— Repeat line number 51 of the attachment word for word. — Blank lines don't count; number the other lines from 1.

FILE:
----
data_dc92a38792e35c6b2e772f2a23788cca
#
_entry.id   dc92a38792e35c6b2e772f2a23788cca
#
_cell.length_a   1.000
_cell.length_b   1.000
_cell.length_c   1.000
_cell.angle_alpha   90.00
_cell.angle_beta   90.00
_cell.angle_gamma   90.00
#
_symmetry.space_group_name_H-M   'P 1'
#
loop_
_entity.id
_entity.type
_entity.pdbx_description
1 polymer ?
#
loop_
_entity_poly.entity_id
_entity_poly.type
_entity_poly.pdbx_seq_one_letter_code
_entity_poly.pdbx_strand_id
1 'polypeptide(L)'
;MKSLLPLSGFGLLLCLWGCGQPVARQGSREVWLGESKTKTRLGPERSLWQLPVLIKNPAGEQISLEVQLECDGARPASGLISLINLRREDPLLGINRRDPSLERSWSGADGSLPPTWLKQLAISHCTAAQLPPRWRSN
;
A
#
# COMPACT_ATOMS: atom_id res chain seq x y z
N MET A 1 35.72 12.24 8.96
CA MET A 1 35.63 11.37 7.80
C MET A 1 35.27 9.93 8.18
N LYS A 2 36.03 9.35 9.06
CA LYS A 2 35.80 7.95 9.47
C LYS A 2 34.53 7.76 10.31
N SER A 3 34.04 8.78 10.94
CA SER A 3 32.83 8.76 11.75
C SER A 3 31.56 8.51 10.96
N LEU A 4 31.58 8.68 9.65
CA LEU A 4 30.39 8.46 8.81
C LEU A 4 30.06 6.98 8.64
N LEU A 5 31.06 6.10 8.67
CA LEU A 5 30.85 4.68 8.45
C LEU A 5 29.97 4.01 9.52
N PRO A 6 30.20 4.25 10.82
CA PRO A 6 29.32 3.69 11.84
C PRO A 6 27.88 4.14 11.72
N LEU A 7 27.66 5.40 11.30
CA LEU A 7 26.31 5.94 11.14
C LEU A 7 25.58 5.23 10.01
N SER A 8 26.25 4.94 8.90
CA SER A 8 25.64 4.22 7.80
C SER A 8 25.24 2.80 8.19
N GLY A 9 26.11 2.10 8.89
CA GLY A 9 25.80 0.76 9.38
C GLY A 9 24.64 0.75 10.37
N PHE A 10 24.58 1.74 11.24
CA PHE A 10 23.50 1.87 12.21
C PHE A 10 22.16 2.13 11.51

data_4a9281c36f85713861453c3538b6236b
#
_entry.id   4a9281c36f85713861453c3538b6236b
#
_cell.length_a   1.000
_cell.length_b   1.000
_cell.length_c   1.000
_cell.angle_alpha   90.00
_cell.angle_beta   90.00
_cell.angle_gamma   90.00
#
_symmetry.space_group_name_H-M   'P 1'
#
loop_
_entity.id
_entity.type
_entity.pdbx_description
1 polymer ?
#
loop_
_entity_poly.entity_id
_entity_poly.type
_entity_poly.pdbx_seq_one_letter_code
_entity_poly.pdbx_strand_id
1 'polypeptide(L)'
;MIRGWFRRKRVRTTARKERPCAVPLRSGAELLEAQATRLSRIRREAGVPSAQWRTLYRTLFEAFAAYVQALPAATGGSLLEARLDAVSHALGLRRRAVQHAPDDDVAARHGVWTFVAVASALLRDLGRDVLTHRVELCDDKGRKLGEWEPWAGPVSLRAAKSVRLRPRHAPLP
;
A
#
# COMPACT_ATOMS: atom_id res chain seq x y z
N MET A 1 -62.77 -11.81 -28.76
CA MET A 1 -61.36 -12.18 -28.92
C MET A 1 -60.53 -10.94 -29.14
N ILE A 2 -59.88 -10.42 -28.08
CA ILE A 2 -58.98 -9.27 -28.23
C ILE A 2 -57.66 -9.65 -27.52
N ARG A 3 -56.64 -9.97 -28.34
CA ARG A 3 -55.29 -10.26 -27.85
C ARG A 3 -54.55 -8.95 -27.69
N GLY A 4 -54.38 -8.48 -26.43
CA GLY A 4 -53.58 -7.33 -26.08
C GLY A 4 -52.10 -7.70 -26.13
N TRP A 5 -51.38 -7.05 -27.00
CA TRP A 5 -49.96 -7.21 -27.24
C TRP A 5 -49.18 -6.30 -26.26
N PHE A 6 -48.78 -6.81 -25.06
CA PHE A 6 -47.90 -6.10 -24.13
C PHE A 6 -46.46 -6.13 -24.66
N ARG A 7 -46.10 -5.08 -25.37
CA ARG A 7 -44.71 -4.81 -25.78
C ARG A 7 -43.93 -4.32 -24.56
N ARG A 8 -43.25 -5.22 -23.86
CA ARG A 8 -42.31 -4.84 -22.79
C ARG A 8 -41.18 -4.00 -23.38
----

C LEU A 7 25.58 5.23 10.01